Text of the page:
Cherry responded to the rumors on Monday. I was told a week after the playoffs I would be back. Despite rumours, Don Cherry to remain host of Coach's Corner. How does that make you feel?
Cherry, an old-school hockey man, thinks a decline in fighting would derail the game.
He sees evidence of it already. Now, he argues, due to a crackdown on fighting, more stars are getting hurt. Photo by Katie Thebeau, presented under Creative Commons license.
Nevertheless, Cherry — with all his virtues and shortcomings — represents the essence of what Hockey Night in Canada has come to be: a mainstay in Canadian popular culture, for decades the lifeblood of sports coverage for kids growing up with the game — but one which is perhaps still figuring out its role among a new generation.
Photo by Gordon W. In the years that followed, Hewitt would become a legend across Canada, a pioneering figure and standard-setter in the world of hockey broadcasting.
Hewitt remained at the helm of the broadcast calls until , when his son, Billy, took the reins, which he would hold until the early s. Over the latter half of the 20th century, the program would grow into must-see TV, and oversee a number of journalistic milestones, including the invention of instant replay in , and the first color broadcast of the Stanley Cup final in As the years progressed, different features came and went from Hockey Night in Canada, while others remained constant.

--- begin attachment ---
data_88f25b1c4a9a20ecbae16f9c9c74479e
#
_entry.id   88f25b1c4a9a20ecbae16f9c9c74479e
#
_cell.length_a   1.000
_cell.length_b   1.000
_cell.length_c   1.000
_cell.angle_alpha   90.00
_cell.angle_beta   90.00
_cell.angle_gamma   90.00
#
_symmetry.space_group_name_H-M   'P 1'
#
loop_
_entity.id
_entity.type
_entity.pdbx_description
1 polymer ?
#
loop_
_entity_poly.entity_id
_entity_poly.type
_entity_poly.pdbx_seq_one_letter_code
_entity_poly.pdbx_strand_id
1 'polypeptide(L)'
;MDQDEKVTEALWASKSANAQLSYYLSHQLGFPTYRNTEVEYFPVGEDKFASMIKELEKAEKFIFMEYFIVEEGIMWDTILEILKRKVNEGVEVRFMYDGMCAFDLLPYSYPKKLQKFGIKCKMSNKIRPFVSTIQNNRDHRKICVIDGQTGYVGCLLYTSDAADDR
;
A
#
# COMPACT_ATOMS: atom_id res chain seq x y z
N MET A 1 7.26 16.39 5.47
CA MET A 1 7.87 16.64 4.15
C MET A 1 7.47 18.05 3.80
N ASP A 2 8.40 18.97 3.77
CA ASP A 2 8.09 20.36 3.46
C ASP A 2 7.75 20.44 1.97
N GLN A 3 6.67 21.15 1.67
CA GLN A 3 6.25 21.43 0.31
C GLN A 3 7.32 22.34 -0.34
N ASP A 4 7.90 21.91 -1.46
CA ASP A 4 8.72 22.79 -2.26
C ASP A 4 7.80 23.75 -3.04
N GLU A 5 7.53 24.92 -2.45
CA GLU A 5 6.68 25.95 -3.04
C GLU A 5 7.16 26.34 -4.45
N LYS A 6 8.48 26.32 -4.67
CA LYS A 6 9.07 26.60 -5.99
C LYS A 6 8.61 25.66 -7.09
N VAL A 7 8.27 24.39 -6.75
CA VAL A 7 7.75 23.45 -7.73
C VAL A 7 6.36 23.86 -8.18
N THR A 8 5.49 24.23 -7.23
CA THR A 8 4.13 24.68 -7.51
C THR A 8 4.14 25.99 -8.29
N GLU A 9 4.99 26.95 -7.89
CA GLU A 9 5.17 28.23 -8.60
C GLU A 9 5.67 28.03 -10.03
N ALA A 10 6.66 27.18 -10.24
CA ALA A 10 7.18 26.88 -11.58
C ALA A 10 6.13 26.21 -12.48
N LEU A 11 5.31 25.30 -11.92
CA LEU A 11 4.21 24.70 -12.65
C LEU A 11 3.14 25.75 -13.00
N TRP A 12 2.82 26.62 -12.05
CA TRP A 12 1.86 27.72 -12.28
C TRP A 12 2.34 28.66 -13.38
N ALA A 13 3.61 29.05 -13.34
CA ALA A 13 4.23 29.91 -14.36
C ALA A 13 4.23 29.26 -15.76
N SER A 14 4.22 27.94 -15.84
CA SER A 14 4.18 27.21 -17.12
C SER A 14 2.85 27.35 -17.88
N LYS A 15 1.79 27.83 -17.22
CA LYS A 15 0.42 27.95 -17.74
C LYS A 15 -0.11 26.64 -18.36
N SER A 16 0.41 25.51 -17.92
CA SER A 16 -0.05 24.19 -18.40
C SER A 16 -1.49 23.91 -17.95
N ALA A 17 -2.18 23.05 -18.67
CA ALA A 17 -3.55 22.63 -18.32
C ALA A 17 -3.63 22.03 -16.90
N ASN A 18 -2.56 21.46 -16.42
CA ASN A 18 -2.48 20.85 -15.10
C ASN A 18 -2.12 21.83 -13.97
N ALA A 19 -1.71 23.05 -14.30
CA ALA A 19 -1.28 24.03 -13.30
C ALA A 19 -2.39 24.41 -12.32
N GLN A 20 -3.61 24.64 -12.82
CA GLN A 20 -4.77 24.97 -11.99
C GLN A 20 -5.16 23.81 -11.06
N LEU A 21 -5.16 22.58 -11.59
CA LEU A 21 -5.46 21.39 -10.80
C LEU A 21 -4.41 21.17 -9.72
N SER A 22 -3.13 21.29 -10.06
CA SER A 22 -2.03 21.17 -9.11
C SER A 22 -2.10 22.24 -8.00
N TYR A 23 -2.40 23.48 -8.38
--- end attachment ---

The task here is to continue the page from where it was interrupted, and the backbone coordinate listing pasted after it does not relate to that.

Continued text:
Though he endured a miserable tenure with the Rockies, Cherry had previously found brief success as coach of the Boston Bruins, guiding them to two Stanley Cup finals.
MacLean, who also hosts some pre-game talk shows and other parts of the program, was briefly let go in , but returned two years later.
Still, the year- old Cherry remains a controversial figure. But Stewart, who said he has gotten to know both commentators well over the years, as both a player and referee, thinks MacLean does a good job of reigning Cherry in when necessary.
Though Hockey Night in Canada remains a fixture among Canadian hockey enthusiasts and likely will for years to come, Whyno thinks its influence is perhaps waning somewhat among a general audience.
While families historically gathered around their televisions every Saturday to watch, he said, times are changing — both with the coming-of- age of a new generation, and the rise of more channels and digital platforms through which to see games.
A poster highlights a Hockey Day in Canada matchup. Graphic by Jackman Chan, presented under Creative Commons license.